Unless it's true.

Dwight said...

Fr Chris
I think the distinction between the son and the father are much more apparent in the synoptics than in John admittedly, but even then I'm not sure how that translates to and "therefore become a Christian".

The Gospels indicate what would become the church's relation to Jesus and their claims about him more than anything else. I think the confusion is likely to arise from the church that is impressed that it found a way of relating to God that by definition must nullify any other way of relating.

Fr. Chris Larimer said...

Dwight,

The Father and the Son are eternally distinct. That's a true Trinitarian statement. It's equally true that they are united in essence (or being) and purpose. So if the Jesus says that He is the only way to the Father, you can take it to the bank. It's not just a Johannine issue.

In Mark 16, Jesus commands the disciples to go and baptize, knowing that all who do not believe in Him and His gospel are already condemned. Luke 11:14-20 shows that those who do not gather around Jesus are scattered. John 3:16-20 shows that those who do not believe in Jesus stand condemned already.

Why are we condemned?

The problem is not that we aren't as kind and loving as Jesus was - or even as much as we could be. The problem that prevents us from seeing God is that we are sinful. Even if we were to amend our life today, and live perfectly hereafter, there would be no way for us to make up for past sins (either of omission or commission).

The problem is that we cannot achieve unity with the Godhead. We can only be found "in Christ" and thus be treated as sons. That's the Gospel - that God treats as obedient sons wicked rebels who flee to Jesus and His righteousness, and hide themselves in Him.

The question is this: do you believe this Gospel? Or have you fallen captive to another? One where our works make us worthy to the beatific vision?

Let me ask you something: If there were another way, would Jesus have gone to the cross? Would the Father have put Him through that? Have you set apart Christ as Lord in your heart? Or are you open to another? Do you want other people to be open to another?

Viola Larson said...

Dwight.
Really when you write this,
“The Gospels indicate what would become the church's relation to Jesus and their claims about him more than anything else. I think the confusion is likely to arise from the church that is impressed that it found a way of relating to God that by definition must nullify any other way of relating,” you send all kinds of thoughts through my mind.

In the last fifty, sixty years most New Testament professors, except those who are aligned with the Jesus Seminar, who use historical criticism as well as form and etc. do not see the early church as inventing their own view of Jesus.

For instance, Bruce M. Metzger, in his text book, The New testament: its Background Growth and Contentwrites:

The fact, for instance, that certain of Jesus’ parables were recast in the retelling so as to deal more directly with new problems in the developing church, so far from supporting the opinion of some form critics that the early Christian communities invented a large part of the contents of the Gospels, points rather to the tenacity with which the church retained the words of Jesus and merely readapted them to meet new situations. Furthermore, the total absence of parables in the teaching of the apostles, as reported in the book of Acts and the twenty-one letters of the New Testament, indicates that, so far from their being the creation of the early church, the gospel parables reflect the authentic teaching method and message of Jesus.”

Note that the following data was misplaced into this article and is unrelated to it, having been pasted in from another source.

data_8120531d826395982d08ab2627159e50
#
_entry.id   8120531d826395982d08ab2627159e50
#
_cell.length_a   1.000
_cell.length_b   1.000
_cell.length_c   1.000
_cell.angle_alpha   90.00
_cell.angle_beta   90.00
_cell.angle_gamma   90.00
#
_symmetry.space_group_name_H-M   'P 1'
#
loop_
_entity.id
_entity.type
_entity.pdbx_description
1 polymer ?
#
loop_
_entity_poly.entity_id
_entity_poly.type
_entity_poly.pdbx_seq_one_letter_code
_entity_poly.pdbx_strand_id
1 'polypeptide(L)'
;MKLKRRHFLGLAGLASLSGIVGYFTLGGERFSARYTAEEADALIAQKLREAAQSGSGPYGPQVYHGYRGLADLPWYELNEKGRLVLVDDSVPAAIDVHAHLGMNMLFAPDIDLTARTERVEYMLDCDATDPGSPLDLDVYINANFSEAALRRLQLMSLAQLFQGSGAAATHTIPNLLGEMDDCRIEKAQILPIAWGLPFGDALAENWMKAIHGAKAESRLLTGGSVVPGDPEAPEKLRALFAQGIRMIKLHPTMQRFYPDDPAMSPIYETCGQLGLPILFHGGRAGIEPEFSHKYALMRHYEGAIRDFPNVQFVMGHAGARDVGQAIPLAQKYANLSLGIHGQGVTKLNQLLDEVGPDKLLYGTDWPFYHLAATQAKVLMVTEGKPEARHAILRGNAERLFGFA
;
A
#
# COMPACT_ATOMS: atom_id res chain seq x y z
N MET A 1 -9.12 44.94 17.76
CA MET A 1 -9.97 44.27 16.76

Metzger goes on but that is long for a blog comment. When we come to more scholars nearer today, we find those like Richard Bauckham with his book Jesus and the Eyewitnesses: The Gospels as Eyewitness Testimony. You cannot so easily dismiss the Gospels as something the church used to nullify others. Good scholarship does not support that.
Viola Larson
Sacramento, Ca

Fr. Chris Larimer said...

Great point, Viola. Moreover, recent archaeological finds point increasingly to the antiquity of the NT records. For instance, in D'Anconna / Thiede's Eyewitnesses to Jesus (now under print as The Jesus Papyrus), we find scraps of the Gospel of John (long acknowledged as the last Gospel) dating to around 60 A.D.!

That would mean that Matthew & Mark's Gospel are most likely was written within the lifetime of the apostolic eyewitnesses. It would also mean that the four document hypothesis, mainstay of Gospel scholarship since the late 19th century, is in error (as would be most theories based on it). That book is tough slogging for those without interest or aptitude in papyrology, but very rewarding!

Dwight said...

Viola
Which is why so many, including a number of Jesus Seminar folks, are interested in the parables. I'm not suggesting that there is no connection to history though I'm apt to agree with folks from Bultman to Luke Timothy Johnson that trying to disentangle Jesus from the way the Gospels and the church took him up is about as successful as separating Plato from Socrates.